Donald Trump’s rivals cling to the hope that the surprise GOP presidential front-runner lacks the know-how to lure supporters to the polls, but POLITICO has learned that his campaign several months ago assembled an experienced data team to build sophisticated models to transform fervor into votes.
The team is led by two low-profile former Republican National Committee data strategists, Matt Braynard and Witold Chrabaszcz, and includes assistance from the political data outfit L2, according to multiple sources familiar with the effort. The data push is focused on integrating information Trump has collected, through his campaign website and at voter rallies, on nontraditional or unregistered supporters. It also includes commercial data obtained from the RNC and other sources, in an effort to mobilize voters in key early states, the sources said.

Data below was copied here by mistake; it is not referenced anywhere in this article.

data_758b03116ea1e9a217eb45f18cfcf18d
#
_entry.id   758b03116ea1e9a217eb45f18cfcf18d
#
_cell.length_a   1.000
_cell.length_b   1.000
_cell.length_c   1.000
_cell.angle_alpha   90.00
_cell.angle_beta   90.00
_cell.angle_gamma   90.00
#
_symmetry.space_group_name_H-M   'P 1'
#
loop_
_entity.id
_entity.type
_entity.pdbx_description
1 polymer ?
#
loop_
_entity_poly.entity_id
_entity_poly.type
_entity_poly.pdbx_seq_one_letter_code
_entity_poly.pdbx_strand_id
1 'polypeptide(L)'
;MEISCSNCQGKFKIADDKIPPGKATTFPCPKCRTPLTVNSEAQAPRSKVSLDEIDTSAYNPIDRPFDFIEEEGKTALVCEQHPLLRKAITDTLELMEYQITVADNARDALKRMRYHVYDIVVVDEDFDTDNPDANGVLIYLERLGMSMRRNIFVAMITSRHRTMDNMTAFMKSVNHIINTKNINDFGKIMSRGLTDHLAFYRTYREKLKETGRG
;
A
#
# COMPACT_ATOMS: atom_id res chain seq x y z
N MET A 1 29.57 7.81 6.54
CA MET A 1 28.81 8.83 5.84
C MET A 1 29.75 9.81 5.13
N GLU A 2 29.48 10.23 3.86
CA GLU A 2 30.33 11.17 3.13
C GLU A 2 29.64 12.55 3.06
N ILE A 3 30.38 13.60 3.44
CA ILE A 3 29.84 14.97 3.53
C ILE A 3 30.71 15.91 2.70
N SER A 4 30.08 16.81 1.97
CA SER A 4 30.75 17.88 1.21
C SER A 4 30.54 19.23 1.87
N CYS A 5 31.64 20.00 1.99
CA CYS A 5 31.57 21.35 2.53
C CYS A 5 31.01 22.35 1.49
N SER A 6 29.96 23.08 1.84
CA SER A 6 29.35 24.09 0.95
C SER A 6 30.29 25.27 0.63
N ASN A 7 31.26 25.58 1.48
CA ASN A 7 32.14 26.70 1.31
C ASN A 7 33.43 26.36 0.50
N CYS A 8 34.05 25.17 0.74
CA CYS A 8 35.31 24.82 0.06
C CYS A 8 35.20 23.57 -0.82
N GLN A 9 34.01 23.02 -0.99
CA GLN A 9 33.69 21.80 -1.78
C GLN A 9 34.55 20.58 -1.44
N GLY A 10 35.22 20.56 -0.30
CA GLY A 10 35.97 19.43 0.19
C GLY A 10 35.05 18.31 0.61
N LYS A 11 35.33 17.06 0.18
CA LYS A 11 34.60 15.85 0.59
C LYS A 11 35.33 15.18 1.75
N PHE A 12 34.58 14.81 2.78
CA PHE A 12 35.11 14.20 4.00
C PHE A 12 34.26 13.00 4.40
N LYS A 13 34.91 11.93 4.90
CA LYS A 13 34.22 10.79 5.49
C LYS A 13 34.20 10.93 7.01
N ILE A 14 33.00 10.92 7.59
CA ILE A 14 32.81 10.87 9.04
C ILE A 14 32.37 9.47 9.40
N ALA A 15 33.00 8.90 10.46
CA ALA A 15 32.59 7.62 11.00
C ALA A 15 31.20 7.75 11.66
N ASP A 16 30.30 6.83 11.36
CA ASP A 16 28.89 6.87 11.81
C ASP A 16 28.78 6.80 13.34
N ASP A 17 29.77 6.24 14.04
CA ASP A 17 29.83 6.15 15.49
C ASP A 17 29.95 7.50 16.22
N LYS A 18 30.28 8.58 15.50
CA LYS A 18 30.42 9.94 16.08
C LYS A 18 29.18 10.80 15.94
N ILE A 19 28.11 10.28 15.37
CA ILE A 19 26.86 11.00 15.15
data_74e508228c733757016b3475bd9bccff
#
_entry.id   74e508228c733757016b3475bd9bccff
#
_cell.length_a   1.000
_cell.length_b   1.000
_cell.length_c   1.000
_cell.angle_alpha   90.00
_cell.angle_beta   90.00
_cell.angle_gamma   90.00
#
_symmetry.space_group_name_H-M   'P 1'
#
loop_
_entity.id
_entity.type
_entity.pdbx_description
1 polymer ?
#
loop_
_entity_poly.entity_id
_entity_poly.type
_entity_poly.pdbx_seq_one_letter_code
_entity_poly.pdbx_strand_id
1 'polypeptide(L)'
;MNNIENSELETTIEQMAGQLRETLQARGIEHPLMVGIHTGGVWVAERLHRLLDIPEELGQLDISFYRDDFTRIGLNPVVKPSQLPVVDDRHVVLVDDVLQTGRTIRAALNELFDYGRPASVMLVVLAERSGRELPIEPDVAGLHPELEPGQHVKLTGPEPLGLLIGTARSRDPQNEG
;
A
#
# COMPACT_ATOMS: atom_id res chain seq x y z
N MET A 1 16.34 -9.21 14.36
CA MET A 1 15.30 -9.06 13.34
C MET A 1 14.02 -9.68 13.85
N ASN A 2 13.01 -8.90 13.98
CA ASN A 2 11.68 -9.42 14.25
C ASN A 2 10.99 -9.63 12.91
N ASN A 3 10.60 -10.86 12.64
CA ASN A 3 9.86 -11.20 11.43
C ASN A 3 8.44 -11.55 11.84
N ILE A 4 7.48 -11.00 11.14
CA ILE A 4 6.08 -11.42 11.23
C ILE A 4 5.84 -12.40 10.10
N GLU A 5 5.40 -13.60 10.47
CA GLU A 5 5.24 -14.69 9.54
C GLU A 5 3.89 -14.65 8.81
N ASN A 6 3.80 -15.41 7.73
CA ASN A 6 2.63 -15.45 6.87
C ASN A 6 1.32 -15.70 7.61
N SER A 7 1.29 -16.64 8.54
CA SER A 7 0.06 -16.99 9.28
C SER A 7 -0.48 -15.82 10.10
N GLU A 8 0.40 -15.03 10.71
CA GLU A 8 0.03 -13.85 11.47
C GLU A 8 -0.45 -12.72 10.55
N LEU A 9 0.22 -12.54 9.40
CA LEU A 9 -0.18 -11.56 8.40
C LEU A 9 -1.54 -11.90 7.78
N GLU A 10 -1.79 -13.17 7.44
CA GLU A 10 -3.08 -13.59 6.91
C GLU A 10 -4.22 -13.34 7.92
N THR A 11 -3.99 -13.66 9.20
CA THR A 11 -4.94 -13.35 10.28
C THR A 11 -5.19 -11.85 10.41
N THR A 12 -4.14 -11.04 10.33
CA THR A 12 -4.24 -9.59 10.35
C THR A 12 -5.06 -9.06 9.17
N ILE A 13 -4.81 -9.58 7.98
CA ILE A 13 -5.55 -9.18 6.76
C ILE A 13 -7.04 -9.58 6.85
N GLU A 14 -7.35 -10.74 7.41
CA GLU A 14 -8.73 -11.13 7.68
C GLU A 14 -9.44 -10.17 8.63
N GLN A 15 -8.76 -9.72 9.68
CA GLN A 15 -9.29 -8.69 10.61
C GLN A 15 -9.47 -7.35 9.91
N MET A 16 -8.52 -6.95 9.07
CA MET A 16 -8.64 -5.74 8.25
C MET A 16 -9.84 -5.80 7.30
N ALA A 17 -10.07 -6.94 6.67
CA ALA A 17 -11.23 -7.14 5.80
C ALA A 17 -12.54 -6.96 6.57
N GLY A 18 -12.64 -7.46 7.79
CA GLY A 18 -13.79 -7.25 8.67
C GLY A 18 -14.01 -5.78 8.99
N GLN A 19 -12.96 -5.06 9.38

Trump’s campaign manager, Corey Lewandowski, who has significant experience in voter registration, declined to comment on the data program. “We don’t discuss internal procedures; however, Mr. Trump has been underestimated through every step of this campaign, to many people’s demise,” said Lewandowski, who ran a pilot registration project for Americans for Prosperity in 2014.Michael Calderone reports at The Huffington Post:
Donald Trump doesn't need to buy media exposure.
Television networks have given Trump the most attention this election cycle due to a unique mix of celebrity, accessibility, front-runner status and propensity for making outrageous and offensive remarks. But Trump, claiming his campaign is $35 million under budget, pledged last week to spend $2 million a week on ads, with the campaign on Monday placing its first order for spots in Iowa and New Hampshire.
Before early state voters stumbled across Trump's ad on local stations, national news networks had already broadcast it dozens of times, beginning at 5:30 a.m. Monday. Over the next 24 hours, Fox, MSNBC and CNN ran the ad 60 times, according to a HuffPost tally using monitoring service TVEyes. Networks most commonly played the ad in full, though the tally includes partial airings in news segments.